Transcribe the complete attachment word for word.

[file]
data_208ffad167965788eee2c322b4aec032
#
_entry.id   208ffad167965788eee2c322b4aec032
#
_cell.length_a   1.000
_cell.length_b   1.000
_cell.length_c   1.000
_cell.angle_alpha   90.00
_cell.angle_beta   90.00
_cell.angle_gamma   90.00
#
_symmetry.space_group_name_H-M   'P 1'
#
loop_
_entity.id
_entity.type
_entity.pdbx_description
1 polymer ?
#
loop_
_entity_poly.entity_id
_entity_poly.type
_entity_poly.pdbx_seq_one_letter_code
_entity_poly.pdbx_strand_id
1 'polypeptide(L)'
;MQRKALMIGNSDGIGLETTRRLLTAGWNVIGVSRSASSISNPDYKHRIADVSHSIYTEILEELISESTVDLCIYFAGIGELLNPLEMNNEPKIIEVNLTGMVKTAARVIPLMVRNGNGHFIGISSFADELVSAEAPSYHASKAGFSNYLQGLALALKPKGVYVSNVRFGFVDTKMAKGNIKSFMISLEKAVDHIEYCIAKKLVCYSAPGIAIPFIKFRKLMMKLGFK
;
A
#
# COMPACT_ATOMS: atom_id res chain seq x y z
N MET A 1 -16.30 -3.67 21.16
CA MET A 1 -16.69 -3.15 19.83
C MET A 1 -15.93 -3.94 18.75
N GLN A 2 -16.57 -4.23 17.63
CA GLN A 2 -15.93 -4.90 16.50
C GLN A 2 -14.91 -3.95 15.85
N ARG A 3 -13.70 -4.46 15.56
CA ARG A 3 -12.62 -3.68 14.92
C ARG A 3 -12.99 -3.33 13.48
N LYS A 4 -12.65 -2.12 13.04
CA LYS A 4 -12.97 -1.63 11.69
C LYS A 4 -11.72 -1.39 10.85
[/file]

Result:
data_208ffad167965788eee2c322b4aec032
#
_entry.id   208ffad167965788eee2c322b4aec032
#
_cell.length_a   1.000
_cell.length_b   1.000
_cell.length_c   1.000
_cell.angle_alpha   90.00
_cell.angle_beta   90.00
_cell.angle_gamma   90.00
#
_symmetry.space_group_name_H-M   'P 1'
#
loop_
_entity.id
_entity.type
_entity.pdbx_description
1 polymer ?
#
loop_
_entity_poly.entity_id
_entity_poly.type
_entity_poly.pdbx_seq_one_letter_code
_entity_poly.pdbx_strand_id
1 'polypeptide(L)'
;MQRKALMIGNSDGIGLETTRRLLTAGWNVIGVSRSASSISNPDYKHRIADVSHSIYTEILEELISESTVDLCIYFAGIGELLNPLEMNNEPKIIEVNLTGMVKTAARVIPLMVRNGNGHFIGISSFADELVSAEAPSYHASKAGFSNYLQGLALALKPKGVYVSNVRFGFVDTKMAKGNIKSFMISLEKAVDHIEYCIAKKLVCYSAPGIAIPFIKFRKLMMKLGFK
;
A
#
# COMPACT_ATOMS: atom_id res chain seq x y z
N MET A 1 -16.30 -3.67 21.16
CA MET A 1 -16.69 -3.15 19.83
C MET A 1 -15.93 -3.94 18.75
N GLN A 2 -16.57 -4.23 17.63
CA GLN A 2 -15.93 -4.90 16.50
C GLN A 2 -14.91 -3.95 15.85
N ARG A 3 -13.70 -4.46 15.56
CA ARG A 3 -12.62 -3.68 14.92
C ARG A 3 -12.99 -3.33 13.48
N LYS A 4 -12.65 -2.12 13.04
CA LYS A 4 -12.97 -1.63 11.69
C LYS A 4 -11.72 -1.39 10.85